Upset parents to move court over fee hike
A group of parents plan to move court over a the government’s fee hike policy.mumbai Updated: Jul 17, 2010 02:15 IST
A group of parents plan to move court over a the government’s fee hike policy.
The contention is over a clause that allows unaided schools to hike fees to earn a ‘reasonable surplus’ on their expenses.
“We will challenge the clause because managements will be able to misuse it,” said Jayant Jain, president of the Forum for Fairness in Education. “Parents had suggested no more than a four per cent surplus.”
However, any hikes needs to be approved by respective Parent-Teacher Association and the deputy director of education.
The Government Resolution (GR), which came out on Thursday, outlines the fee policy for private schools.
The previous GR of May 21 stated that schools would not be able to hike fees to earn up to six per cent as a surplus.
The government had then taken suggestions on this order from representatives of parents and school managements, as per the high court’s directive.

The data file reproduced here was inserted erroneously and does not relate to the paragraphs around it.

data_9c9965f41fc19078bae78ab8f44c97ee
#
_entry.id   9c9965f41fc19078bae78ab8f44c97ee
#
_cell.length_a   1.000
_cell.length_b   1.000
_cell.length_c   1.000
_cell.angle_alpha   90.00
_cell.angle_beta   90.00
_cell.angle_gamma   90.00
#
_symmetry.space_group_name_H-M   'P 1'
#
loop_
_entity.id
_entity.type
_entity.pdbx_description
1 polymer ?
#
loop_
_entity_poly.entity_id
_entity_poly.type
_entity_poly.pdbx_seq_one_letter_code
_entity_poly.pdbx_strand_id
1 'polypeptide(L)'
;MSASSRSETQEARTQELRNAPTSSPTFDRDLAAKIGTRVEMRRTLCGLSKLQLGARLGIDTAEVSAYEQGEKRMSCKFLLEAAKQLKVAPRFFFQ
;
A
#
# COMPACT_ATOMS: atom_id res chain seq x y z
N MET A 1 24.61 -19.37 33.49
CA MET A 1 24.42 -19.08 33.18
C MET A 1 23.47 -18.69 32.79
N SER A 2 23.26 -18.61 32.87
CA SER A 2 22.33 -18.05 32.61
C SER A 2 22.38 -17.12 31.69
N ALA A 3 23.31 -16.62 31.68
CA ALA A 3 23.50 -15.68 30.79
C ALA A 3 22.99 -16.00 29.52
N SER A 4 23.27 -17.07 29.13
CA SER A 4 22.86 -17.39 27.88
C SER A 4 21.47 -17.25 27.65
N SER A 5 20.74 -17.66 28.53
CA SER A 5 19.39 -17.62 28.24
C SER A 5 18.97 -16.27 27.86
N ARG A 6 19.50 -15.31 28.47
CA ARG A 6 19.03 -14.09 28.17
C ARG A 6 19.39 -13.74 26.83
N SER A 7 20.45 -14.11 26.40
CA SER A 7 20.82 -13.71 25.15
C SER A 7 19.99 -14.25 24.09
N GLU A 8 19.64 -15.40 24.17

It then issued a fresh GR on Thursday.
The report of Bansal committee, submitted last year, had suggested a surplus of up to 15 per cent. While managements have argued they should be free from government interference, parents have argued for decreasing the surplus amount.
They also pointed out that schools will not necessarily take PTA approval as the GR states.
“How many schools have functioning PTAs?” questioned Dr M Deshmukh, secretary of the Students’ Welfare Association. “And many schools have composed PTAs with parents who are on their side and who will sanction hikes.”
Another point parents have raised is that while the order lists a set of expenses that schools can charge under, it says these are “illustrative”, not “exhaustive”. “As a result schools will be able to charge expenses under other heads as well,” said Dr Milind Wagh, state secretary of the Forum Against Commercialisation of Education.
Parents have however, hailed most of the points in the new order. It states that schools can only hike their fees every three years and will have to make all their accounts available on a website.